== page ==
Although preceding chapters in this book each contain their own examples of people, products, companies, and issues, each chapter’s illustrations focus on specific topics—the individual oaks, hickories, pines, and dogwoods of the forest. This chapter provides an overview of the innovation forest itself using an example from an R&D relationship between a university and the athletic apparel company New Balance. We describe a process for structuring the early “fuzzy front end” of product development from opportunity to product approval, showing how innovators implement the process and tools we describe in earlier chapters.
Sedona, AZ. “This really is God’s country,” thought Karen Anderson, her feet pounding the red packed trails, as Bono sang the words on her iPod. U2 had probably never even visited Sedona. The red rocks jutted out into large cathedral peaks. The trees sent out a rich evergreen scent. And the air was dry and clean and hot!
Next week was the race, and this was Karen’s weekly Saturday trip from Phoenix out to Sedona to train. On-site training gave her an extra thrill; that alone was worth the two-hour drive. Plus, she could indulge in her ritual post-training recovery stop for an energy – enhanced cherry papaya smoothie.
Karen remembered running as a kid. She had started running in middle school, on Cocopah’s cross-country team. Practices were early morning, before school. She remembered how she often felt shaky after runs, after pounding the roads. She wondered whether the early runs were to blame for her poor concentration in her first class of the day, history. She had always needed recovery time, time to sit and drink a smoothie, although smoothies did not exist back then.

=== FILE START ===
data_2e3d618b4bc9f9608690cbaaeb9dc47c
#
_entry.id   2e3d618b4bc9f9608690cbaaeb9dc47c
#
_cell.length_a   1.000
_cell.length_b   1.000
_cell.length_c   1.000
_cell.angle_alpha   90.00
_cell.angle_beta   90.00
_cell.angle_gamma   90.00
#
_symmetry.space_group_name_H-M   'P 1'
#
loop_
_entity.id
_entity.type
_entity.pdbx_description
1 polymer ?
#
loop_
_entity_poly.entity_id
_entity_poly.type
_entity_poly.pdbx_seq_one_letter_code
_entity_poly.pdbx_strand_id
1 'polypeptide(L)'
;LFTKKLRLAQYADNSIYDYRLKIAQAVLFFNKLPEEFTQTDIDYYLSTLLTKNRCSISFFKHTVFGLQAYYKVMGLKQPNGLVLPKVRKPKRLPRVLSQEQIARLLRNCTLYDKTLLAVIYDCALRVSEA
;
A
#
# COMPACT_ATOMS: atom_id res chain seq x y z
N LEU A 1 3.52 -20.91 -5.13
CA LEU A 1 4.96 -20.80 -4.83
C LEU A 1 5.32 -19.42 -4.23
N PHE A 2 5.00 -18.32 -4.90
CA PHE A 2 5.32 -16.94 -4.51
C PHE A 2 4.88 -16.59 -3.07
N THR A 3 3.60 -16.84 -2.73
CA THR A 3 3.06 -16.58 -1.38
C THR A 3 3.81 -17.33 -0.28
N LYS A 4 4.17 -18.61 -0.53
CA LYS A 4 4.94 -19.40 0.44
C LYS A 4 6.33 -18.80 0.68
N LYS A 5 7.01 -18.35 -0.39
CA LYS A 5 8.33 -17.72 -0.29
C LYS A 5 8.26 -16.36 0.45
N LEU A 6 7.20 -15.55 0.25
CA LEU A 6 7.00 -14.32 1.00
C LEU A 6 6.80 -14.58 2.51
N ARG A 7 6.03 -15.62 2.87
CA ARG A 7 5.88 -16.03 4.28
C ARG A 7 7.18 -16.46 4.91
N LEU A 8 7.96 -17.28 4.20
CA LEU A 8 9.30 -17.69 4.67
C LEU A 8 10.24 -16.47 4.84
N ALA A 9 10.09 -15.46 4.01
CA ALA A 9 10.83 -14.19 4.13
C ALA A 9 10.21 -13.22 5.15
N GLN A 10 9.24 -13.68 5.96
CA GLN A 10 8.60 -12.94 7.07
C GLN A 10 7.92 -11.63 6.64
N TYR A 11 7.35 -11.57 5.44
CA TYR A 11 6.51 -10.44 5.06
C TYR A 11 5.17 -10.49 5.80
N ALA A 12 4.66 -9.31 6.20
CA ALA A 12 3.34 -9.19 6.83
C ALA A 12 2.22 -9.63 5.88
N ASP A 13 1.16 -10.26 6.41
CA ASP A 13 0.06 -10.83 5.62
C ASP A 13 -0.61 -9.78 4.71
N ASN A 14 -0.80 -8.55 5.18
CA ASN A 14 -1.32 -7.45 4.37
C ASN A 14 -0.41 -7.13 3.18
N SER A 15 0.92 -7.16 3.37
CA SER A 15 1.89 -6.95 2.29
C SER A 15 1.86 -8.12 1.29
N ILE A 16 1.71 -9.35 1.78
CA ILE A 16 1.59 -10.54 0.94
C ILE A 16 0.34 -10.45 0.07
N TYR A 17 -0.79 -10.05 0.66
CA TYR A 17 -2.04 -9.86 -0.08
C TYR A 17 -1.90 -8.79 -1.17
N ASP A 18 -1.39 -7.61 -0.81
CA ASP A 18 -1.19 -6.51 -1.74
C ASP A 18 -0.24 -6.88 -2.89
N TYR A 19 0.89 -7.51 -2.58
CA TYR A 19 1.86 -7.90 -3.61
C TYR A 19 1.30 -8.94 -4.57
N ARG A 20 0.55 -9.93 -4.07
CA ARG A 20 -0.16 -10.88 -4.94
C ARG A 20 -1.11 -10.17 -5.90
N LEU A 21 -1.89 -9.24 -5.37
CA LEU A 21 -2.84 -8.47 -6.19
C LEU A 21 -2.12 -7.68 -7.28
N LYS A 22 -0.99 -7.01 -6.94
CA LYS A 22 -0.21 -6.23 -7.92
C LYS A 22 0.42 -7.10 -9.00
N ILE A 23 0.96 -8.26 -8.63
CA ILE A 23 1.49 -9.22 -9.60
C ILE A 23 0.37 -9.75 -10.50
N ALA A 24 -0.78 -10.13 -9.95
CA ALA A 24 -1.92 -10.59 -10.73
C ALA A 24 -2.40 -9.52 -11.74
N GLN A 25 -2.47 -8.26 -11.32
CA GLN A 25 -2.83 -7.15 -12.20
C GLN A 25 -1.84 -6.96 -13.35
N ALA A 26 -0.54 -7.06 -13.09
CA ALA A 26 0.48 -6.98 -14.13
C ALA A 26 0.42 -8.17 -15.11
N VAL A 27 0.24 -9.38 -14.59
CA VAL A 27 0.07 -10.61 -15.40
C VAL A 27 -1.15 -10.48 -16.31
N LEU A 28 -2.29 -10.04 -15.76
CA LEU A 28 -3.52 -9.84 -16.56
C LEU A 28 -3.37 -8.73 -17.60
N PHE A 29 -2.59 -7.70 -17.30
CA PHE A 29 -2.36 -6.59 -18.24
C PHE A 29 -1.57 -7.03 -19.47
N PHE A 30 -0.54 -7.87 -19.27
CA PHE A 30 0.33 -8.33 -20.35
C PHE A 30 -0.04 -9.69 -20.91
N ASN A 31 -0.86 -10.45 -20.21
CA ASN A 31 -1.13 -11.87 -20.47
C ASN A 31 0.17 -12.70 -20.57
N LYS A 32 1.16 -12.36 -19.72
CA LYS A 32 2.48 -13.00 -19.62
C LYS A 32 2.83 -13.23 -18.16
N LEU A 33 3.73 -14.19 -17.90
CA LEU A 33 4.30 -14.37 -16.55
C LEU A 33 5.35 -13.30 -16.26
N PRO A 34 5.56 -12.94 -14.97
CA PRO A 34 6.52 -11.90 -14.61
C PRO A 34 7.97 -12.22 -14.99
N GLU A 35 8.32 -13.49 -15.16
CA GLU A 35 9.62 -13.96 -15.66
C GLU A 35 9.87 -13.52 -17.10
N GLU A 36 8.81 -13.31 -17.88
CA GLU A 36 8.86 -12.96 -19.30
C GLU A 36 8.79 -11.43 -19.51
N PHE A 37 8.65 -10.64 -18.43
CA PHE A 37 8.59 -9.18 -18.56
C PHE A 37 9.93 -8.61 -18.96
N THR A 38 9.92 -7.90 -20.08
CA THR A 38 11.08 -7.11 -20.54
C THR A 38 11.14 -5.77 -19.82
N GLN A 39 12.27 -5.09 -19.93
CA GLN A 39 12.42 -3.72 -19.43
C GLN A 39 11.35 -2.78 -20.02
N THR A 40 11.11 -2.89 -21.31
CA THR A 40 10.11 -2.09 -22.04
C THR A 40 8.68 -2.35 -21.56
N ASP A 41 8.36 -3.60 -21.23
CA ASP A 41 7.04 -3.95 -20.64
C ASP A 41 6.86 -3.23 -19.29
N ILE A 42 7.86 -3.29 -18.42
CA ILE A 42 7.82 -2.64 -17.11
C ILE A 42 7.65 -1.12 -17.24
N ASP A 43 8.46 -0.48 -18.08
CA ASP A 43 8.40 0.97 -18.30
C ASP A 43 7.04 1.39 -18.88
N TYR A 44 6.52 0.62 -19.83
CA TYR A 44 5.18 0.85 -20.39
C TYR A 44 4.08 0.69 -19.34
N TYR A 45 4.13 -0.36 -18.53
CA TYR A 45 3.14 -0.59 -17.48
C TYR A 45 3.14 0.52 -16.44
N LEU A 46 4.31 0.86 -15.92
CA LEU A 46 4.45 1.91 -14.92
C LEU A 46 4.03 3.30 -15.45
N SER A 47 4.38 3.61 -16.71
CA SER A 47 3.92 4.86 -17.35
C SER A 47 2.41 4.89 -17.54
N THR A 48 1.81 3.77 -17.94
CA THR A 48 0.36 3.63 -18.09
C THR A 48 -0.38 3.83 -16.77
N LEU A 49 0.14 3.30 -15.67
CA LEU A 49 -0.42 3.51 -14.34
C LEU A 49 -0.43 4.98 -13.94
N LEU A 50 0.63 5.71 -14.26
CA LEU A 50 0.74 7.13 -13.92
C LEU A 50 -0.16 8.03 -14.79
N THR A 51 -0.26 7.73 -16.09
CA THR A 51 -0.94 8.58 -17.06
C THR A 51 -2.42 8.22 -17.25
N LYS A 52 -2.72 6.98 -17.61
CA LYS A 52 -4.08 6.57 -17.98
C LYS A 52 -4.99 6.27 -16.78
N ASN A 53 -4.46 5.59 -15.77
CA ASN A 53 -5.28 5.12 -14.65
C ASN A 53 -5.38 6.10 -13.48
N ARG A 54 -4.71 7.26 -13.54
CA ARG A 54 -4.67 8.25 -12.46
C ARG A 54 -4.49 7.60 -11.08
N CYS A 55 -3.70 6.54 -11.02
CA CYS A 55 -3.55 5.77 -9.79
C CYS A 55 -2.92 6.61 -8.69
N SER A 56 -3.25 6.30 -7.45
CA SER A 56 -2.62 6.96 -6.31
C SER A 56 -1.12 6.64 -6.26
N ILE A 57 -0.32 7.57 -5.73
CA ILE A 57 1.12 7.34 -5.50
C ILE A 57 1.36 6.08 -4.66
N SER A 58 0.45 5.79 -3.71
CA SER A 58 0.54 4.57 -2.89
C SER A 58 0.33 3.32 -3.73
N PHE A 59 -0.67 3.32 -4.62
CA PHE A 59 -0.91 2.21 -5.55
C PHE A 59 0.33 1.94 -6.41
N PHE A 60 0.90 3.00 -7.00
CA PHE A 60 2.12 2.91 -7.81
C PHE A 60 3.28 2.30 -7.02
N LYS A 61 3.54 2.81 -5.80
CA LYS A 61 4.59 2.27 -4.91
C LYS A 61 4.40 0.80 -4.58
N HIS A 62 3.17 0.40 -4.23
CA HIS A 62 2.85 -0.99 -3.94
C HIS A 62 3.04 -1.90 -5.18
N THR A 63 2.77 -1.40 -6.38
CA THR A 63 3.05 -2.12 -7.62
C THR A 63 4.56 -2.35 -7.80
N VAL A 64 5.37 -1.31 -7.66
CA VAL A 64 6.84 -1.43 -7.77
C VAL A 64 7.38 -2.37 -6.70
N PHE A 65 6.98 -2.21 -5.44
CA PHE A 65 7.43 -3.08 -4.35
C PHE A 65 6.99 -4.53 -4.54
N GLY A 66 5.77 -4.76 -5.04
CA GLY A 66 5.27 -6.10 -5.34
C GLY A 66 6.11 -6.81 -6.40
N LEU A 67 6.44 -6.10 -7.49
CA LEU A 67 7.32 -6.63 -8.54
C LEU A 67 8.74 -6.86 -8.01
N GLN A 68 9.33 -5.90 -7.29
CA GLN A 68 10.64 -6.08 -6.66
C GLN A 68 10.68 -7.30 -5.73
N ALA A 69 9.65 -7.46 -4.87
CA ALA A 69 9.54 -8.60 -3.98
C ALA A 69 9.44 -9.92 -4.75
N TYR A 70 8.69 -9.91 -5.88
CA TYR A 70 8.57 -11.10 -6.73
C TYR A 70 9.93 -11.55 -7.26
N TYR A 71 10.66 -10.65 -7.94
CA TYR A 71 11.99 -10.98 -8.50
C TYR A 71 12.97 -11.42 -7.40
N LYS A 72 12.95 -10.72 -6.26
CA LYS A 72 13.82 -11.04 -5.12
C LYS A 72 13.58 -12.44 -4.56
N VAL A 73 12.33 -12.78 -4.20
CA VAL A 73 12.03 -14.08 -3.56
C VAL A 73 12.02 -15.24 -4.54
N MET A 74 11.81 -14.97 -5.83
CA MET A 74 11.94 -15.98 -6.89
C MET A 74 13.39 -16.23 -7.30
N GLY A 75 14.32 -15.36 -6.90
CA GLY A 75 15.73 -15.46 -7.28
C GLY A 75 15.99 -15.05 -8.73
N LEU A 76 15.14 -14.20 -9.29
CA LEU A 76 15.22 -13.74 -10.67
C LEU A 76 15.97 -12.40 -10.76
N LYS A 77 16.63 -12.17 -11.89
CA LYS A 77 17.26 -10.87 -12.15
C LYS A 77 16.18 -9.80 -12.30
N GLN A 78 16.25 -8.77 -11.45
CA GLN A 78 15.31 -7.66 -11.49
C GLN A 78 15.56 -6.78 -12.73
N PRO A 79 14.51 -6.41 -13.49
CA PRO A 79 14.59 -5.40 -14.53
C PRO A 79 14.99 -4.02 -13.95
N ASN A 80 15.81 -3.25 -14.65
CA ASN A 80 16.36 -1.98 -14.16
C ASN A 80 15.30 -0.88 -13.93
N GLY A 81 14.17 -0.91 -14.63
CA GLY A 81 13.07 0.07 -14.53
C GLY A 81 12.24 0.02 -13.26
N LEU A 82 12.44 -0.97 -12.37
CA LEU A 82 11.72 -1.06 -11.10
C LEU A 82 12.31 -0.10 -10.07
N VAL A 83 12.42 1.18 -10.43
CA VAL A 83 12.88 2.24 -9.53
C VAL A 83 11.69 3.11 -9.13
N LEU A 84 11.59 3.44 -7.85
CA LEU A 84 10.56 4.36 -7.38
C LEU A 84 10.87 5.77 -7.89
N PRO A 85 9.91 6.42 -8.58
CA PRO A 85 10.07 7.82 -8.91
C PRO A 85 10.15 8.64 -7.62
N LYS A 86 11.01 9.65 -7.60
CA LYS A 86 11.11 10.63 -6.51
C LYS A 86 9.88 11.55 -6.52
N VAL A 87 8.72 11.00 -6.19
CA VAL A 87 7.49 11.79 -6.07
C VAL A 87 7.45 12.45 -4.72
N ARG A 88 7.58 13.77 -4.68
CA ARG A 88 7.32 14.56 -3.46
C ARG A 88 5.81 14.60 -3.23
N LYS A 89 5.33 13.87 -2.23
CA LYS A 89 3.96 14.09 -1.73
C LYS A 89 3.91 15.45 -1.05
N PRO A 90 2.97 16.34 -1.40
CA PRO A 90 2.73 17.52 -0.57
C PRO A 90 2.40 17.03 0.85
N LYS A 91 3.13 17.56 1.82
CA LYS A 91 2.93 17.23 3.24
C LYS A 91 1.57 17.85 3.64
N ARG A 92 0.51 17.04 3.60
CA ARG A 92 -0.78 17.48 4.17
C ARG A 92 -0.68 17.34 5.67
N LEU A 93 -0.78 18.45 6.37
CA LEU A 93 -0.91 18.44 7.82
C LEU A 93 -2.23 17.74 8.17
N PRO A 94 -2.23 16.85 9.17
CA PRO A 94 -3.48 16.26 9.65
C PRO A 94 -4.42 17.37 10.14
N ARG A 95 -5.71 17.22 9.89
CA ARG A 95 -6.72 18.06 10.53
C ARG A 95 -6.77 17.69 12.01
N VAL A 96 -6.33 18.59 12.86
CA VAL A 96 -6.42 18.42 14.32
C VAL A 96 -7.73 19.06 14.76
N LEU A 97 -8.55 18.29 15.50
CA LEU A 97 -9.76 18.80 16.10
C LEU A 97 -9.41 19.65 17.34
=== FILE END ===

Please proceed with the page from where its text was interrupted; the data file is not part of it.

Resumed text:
How things had changed. The Phoenix area was nothing like what it was in 1965, the year her school had opened. Back then, for instance, Cocopah Middle School was the northern outpost of the Scottsdale school district, located next to Camelback Mountain in Paradise Valley. Now, when Karen’s kids are attending Cocopah, it is the geographic center of the school district.
Not only was life changing, but products were, too. Karen’s new running shoes, for instance, were great. The guy at the New Balance store was right. Karen wondered how a company can make changes— and, in this case, improvements—to a product again and again. She always bought New Balance running shoes. She had tried others, but there really was none better.
The consistent ankle support and the improved cushioning seemed to relieve the pain as she ran. At the age of 44, she had thought her running days were over, but her switch to New Balance gave her running career new life. She enjoyed weekend 10Ks, and she enjoyed escaping from the routine of her week. She realized that for all the wear and effort she put her body through, it was, really, the shoes that allowed her to keep going.